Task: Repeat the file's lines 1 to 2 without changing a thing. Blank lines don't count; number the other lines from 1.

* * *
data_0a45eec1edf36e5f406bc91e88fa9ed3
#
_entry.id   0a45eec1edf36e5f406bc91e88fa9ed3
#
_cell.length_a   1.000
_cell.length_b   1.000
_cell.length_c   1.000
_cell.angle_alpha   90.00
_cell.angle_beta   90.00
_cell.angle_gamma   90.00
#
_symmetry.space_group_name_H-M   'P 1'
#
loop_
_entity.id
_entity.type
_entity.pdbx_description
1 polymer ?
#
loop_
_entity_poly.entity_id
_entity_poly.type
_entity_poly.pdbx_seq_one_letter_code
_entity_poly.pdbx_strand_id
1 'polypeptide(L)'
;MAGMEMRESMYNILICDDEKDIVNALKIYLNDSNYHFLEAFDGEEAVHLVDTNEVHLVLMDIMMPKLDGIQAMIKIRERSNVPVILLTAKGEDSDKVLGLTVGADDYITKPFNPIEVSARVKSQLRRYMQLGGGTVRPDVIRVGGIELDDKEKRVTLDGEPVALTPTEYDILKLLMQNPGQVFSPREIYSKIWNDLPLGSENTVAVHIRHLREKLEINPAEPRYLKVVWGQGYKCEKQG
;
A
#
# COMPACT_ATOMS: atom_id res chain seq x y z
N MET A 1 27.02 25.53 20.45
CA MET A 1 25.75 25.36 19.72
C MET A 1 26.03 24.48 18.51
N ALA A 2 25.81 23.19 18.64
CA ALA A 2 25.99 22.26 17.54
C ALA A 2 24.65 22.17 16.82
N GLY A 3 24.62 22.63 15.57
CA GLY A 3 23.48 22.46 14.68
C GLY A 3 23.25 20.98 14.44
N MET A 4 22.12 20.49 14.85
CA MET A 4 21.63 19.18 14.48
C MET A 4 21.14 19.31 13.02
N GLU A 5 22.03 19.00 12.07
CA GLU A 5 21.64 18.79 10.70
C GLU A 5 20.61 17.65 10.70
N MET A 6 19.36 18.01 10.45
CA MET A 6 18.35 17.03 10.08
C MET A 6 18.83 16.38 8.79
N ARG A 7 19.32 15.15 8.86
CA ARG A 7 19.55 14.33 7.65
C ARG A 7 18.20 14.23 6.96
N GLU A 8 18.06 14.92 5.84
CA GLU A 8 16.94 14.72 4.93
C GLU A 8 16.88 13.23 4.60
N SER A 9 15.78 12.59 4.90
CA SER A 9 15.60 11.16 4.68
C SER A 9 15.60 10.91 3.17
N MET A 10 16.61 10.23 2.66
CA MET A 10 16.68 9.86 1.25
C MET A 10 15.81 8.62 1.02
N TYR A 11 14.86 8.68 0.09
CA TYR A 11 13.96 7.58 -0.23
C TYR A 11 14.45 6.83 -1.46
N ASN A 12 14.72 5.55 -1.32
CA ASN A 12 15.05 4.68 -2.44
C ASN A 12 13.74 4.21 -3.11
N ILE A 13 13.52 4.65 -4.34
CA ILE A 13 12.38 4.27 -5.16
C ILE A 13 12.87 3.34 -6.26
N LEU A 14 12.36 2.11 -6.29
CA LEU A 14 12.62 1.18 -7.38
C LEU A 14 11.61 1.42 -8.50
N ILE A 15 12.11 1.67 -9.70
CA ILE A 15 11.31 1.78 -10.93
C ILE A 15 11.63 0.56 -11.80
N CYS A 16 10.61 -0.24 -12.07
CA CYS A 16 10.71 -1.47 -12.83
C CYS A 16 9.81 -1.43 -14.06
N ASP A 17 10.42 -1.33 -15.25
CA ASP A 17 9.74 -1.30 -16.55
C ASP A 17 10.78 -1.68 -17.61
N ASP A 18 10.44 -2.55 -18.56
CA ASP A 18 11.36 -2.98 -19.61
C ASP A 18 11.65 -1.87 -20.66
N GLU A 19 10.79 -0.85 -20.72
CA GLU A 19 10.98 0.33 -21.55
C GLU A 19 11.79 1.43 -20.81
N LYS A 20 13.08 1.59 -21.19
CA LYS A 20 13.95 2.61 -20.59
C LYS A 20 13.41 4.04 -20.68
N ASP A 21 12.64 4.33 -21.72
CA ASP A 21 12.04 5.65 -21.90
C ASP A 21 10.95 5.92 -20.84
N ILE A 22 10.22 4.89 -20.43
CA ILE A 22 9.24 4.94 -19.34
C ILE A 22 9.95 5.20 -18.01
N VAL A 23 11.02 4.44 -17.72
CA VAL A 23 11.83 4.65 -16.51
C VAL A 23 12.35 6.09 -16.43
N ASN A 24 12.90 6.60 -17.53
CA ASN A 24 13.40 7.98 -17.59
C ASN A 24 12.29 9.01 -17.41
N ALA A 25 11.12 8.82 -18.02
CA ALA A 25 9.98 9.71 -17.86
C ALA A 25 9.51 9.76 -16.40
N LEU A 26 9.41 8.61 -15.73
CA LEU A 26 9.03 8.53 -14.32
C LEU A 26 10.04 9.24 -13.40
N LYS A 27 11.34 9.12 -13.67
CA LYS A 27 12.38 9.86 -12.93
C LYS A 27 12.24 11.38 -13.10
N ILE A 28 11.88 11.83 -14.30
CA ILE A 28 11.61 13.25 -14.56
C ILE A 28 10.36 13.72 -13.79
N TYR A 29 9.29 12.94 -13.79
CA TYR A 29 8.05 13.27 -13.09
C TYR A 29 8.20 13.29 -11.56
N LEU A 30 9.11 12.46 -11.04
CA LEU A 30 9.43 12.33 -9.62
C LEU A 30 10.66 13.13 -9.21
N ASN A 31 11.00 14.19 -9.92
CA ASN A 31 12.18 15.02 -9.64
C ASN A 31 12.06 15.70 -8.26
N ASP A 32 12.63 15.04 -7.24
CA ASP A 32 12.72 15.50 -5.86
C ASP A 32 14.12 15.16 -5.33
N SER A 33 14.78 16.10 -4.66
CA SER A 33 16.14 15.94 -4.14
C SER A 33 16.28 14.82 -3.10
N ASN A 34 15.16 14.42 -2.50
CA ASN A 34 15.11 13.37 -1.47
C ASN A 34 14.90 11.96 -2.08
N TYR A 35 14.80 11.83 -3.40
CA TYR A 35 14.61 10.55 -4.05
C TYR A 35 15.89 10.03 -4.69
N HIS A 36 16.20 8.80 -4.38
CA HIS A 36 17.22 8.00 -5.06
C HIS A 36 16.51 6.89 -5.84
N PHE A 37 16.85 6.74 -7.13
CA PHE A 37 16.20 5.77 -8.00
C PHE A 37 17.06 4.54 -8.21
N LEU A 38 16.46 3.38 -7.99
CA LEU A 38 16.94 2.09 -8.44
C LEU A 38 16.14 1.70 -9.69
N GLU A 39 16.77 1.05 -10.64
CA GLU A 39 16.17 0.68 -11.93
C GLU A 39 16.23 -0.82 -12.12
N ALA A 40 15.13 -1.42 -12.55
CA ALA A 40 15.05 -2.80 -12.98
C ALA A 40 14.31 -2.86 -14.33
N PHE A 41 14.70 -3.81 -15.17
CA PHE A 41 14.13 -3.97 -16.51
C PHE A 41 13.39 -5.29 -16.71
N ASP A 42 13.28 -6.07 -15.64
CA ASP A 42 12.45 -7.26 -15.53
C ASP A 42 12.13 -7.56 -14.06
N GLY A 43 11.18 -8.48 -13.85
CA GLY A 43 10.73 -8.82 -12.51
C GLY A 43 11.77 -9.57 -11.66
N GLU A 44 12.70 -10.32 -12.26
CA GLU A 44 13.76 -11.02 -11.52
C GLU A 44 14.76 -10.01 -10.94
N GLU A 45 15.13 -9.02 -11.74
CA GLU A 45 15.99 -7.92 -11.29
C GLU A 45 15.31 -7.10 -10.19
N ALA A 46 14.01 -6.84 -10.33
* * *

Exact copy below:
data_0a45eec1edf36e5f406bc91e88fa9ed3
#